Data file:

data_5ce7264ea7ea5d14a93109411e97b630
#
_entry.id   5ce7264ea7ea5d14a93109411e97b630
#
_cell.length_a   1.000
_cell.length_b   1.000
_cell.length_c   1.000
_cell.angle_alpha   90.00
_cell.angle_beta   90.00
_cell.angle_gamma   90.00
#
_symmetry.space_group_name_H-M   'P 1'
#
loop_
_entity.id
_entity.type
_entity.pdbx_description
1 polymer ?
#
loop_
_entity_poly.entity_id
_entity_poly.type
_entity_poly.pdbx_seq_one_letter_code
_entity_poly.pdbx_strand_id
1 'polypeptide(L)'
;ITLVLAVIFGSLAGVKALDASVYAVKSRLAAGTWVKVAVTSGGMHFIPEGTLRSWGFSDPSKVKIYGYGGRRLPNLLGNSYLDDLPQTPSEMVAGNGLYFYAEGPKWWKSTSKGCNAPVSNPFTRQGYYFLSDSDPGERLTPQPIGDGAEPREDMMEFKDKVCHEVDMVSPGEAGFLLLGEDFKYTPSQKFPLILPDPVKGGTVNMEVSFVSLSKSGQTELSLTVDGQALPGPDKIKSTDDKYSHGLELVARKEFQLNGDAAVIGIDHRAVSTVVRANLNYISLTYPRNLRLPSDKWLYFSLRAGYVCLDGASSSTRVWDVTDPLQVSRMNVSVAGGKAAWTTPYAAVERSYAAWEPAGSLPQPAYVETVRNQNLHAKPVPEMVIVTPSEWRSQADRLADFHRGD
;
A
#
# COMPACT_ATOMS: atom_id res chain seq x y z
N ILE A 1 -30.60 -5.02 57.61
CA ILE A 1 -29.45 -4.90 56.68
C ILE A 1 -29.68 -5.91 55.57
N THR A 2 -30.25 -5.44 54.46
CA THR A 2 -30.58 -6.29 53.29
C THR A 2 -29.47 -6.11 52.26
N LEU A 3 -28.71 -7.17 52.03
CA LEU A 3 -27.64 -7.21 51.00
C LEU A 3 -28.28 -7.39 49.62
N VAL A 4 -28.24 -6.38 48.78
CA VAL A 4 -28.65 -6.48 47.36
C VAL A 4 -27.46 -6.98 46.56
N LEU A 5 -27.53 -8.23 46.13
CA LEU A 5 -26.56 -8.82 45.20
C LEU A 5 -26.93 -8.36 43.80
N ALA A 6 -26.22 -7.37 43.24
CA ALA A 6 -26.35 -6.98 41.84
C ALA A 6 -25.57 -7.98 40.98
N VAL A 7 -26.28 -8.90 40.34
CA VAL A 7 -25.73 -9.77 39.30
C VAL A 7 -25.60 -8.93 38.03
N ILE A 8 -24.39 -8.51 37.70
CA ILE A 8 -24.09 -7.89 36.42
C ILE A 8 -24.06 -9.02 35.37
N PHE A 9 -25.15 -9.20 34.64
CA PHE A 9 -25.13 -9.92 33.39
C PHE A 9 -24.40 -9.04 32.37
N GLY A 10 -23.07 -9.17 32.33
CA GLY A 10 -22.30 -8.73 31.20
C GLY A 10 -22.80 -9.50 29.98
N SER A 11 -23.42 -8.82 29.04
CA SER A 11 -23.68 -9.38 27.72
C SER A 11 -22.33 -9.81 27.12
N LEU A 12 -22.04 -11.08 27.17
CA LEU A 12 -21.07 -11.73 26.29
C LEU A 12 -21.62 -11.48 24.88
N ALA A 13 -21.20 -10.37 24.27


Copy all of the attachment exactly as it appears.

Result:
data_5ce7264ea7ea5d14a93109411e97b630
#
_entry.id   5ce7264ea7ea5d14a93109411e97b630
#
_cell.length_a   1.000
_cell.length_b   1.000
_cell.length_c   1.000
_cell.angle_alpha   90.00
_cell.angle_beta   90.00
_cell.angle_gamma   90.00
#
_symmetry.space_group_name_H-M   'P 1'
#
loop_
_entity.id
_entity.type
_entity.pdbx_description
1 polymer ?
#
loop_
_entity_poly.entity_id
_entity_poly.type
_entity_poly.pdbx_seq_one_letter_code
_entity_poly.pdbx_strand_id
1 'polypeptide(L)'
;ITLVLAVIFGSLAGVKALDASVYAVKSRLAAGTWVKVAVTSGGMHFIPEGTLRSWGFSDPSKVKIYGYGGRRLPNLLGNSYLDDLPQTPSEMVAGNGLYFYAEGPKWWKSTSKGCNAPVSNPFTRQGYYFLSDSDPGERLTPQPIGDGAEPREDMMEFKDKVCHEVDMVSPGEAGFLLLGEDFKYTPSQKFPLILPDPVKGGTVNMEVSFVSLSKSGQTELSLTVDGQALPGPDKIKSTDDKYSHGLELVARKEFQLNGDAAVIGIDHRAVSTVVRANLNYISLTYPRNLRLPSDKWLYFSLRAGYVCLDGASSSTRVWDVTDPLQVSRMNVSVAGGKAAWTTPYAAVERSYAAWEPAGSLPQPAYVETVRNQNLHAKPVPEMVIVTPSEWRSQADRLADFHRGD
;
A
#
# COMPACT_ATOMS: atom_id res chain seq x y z
N ILE A 1 -30.60 -5.02 57.61
CA ILE A 1 -29.45 -4.90 56.68
C ILE A 1 -29.68 -5.91 55.57
N THR A 2 -30.25 -5.44 54.46
CA THR A 2 -30.58 -6.29 53.29
C THR A 2 -29.47 -6.11 52.26
N LEU A 3 -28.71 -7.17 52.03
CA LEU A 3 -27.64 -7.21 51.00
C LEU A 3 -28.28 -7.39 49.62
N VAL A 4 -28.24 -6.38 48.78
CA VAL A 4 -28.65 -6.48 47.36
C VAL A 4 -27.46 -6.98 46.56
N LEU A 5 -27.53 -8.23 46.13
CA LEU A 5 -26.56 -8.82 45.20
C LEU A 5 -26.93 -8.36 43.80
N ALA A 6 -26.22 -7.37 43.24
CA ALA A 6 -26.35 -6.98 41.84
C ALA A 6 -25.57 -7.98 40.98
N VAL A 7 -26.28 -8.90 40.34
CA VAL A 7 -25.73 -9.77 39.30
C VAL A 7 -25.60 -8.93 38.03
N ILE A 8 -24.39 -8.51 37.70
CA ILE A 8 -24.09 -7.89 36.42
C ILE A 8 -24.06 -9.02 35.37
N PHE A 9 -25.15 -9.20 34.64
CA PHE A 9 -25.13 -9.92 33.39
C PHE A 9 -24.40 -9.04 32.37
N GLY A 10 -23.07 -9.17 32.33
CA GLY A 10 -22.30 -8.73 31.20
C GLY A 10 -22.80 -9.50 29.98
N SER A 11 -23.42 -8.82 29.04
CA SER A 11 -23.68 -9.38 27.72
C SER A 11 -22.33 -9.81 27.12
N LEU A 12 -22.04 -11.08 27.17
CA LEU A 12 -21.07 -11.73 26.29
C LEU A 12 -21.62 -11.48 24.88
N ALA A 13 -21.20 -10.37 24.27